Update at 11:43 a.m.: Attorney General Eric Holder officially has Dallas County's back:
Holder statement on new Texas voter ID lawsuit: pic.twitter.com/YhdZstRCLF
— Ryan J. Reilly (@ryanjreilly) August 22, 2013
Original post: On Tuesday, Dallas County Commissioners voted 3-2 to join Congressman Marc Veasey in a lawsuit seeking to overturn Texas' voter ID law. The decision, County Judge Clay Jenkins argued, was a necessary step toward protecting the voting rights of the estimated 220,000 Dallas County voters who lack an approved, state-issued ID, like a driver's license or concealed handgun permit.
The vote inspired a predictable backlash from Republicans. Commissioner Mike Cantrell issued a statement calling it "a dangerous precedent to be committing the Dallas County treasury for purely partisan politics." Dallas County Republican Chair Wade Emmert was more colorful in an interview with The Dallas Morning News.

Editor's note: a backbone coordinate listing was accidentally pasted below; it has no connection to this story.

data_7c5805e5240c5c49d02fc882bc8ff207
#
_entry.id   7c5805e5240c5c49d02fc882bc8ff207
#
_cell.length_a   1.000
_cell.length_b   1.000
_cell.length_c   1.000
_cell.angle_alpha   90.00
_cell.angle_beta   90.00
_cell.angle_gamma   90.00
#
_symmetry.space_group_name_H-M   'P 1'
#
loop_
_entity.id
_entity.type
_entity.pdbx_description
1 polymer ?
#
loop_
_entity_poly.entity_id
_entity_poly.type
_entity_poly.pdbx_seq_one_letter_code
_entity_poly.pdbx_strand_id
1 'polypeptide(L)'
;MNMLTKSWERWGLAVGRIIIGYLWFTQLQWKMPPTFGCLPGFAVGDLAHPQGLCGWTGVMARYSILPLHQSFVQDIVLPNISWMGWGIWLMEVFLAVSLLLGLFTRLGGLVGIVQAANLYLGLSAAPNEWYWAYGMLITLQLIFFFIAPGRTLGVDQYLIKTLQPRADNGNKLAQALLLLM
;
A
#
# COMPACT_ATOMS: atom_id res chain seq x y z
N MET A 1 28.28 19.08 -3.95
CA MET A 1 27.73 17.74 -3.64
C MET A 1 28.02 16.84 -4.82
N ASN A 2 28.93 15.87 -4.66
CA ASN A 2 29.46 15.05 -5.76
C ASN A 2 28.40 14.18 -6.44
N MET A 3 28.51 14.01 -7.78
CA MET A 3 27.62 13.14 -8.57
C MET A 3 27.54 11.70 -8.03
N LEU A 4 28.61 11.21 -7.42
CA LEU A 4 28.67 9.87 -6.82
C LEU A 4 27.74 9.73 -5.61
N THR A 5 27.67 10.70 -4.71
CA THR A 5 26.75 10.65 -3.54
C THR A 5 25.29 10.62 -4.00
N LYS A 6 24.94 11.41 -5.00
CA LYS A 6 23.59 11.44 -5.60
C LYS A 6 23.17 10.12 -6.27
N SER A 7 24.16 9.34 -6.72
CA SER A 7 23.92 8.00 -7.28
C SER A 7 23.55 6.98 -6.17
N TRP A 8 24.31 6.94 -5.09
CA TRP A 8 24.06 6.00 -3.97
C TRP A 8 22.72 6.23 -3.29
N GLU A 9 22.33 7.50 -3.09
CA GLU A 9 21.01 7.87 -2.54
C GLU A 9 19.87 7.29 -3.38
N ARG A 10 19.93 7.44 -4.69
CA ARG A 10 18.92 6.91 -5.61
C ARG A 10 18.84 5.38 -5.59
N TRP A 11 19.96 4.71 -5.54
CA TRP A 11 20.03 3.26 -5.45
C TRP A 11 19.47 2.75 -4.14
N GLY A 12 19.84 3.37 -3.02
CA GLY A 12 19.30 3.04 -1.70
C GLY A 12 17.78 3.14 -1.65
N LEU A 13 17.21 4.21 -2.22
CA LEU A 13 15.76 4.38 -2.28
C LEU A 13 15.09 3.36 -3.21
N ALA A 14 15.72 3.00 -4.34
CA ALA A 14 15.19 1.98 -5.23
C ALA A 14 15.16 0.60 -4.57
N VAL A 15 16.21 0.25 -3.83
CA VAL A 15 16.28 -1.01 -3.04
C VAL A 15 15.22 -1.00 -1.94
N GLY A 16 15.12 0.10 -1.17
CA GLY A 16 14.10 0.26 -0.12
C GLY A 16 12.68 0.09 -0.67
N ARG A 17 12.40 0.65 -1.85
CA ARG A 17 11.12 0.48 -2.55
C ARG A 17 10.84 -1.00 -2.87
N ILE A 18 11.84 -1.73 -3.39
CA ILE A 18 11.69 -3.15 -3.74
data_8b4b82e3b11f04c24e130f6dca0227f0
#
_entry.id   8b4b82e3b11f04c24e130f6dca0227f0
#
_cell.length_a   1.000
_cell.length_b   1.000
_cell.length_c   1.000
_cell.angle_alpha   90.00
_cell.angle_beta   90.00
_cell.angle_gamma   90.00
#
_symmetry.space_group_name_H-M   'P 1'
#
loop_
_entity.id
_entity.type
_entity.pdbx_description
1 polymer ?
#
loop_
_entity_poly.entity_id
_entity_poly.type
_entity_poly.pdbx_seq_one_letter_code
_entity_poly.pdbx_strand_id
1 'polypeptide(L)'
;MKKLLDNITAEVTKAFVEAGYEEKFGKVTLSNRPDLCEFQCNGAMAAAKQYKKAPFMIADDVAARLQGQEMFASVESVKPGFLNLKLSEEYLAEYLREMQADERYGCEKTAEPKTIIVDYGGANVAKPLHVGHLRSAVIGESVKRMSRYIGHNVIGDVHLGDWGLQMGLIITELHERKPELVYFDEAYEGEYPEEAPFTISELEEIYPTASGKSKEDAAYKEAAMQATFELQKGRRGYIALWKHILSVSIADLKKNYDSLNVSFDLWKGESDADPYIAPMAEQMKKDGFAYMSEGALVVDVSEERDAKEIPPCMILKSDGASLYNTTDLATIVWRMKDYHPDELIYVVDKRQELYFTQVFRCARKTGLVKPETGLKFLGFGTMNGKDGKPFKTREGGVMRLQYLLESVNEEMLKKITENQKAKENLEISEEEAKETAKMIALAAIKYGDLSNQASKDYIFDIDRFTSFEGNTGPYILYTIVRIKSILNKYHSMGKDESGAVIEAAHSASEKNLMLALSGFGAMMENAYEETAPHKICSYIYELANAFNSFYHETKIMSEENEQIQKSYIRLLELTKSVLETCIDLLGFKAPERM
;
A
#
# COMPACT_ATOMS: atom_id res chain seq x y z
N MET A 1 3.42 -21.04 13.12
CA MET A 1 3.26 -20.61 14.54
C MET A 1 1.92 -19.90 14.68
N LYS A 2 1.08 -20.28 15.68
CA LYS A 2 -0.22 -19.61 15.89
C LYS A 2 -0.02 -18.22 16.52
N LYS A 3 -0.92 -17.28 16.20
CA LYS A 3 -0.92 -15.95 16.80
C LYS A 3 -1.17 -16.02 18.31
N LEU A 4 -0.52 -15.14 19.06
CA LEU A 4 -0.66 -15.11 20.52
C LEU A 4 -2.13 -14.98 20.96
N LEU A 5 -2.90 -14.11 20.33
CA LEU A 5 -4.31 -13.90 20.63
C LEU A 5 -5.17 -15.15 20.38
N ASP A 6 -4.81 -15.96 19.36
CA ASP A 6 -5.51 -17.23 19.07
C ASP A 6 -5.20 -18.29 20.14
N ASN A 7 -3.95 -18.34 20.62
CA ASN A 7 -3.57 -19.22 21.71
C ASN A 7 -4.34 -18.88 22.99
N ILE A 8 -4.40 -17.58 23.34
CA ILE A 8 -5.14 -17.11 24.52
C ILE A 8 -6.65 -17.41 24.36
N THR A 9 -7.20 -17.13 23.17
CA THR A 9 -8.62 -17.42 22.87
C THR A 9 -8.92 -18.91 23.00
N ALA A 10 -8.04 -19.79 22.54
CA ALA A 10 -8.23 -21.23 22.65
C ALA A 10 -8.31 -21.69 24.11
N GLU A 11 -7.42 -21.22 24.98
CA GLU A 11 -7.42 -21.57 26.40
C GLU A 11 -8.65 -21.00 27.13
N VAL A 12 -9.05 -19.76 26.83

"Marc Veasey went looking for a sugar daddy, and Dallas County, with Clay Jenkins and Craig Watkins, is coming to his aid," Emmert said.
Jenkins, for his part, had a response at the ready. "It is sad and predictable that the Republican Party chair used sexist language to describe our efforts to protect the voting rights of African-American and Hispanic citizens in Dallas County," he told the Morning News.
As for Cantrell's charge, Jenkins was able to give his answer to a national audience Wednesday on MSNBC -- a great, nonpartisan choice of venue, by the way. "Only a cynical professional politician could believe that the right to vote is all about politics."
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Watkins joined Jenkins for the MSNBC interview, the pair of them blinking awkwardly at the camera against a backdrop of downtown Dallas.
"Unfortunately, our state elected officials chose to use tax dollars to disenfranchise voters, to take away their constitutional rights," he said, comparing voter ID to a poll tax. "We felt in necessary that we restore those rights and we protect the citizens we represent in Dallas County.
Watch it below: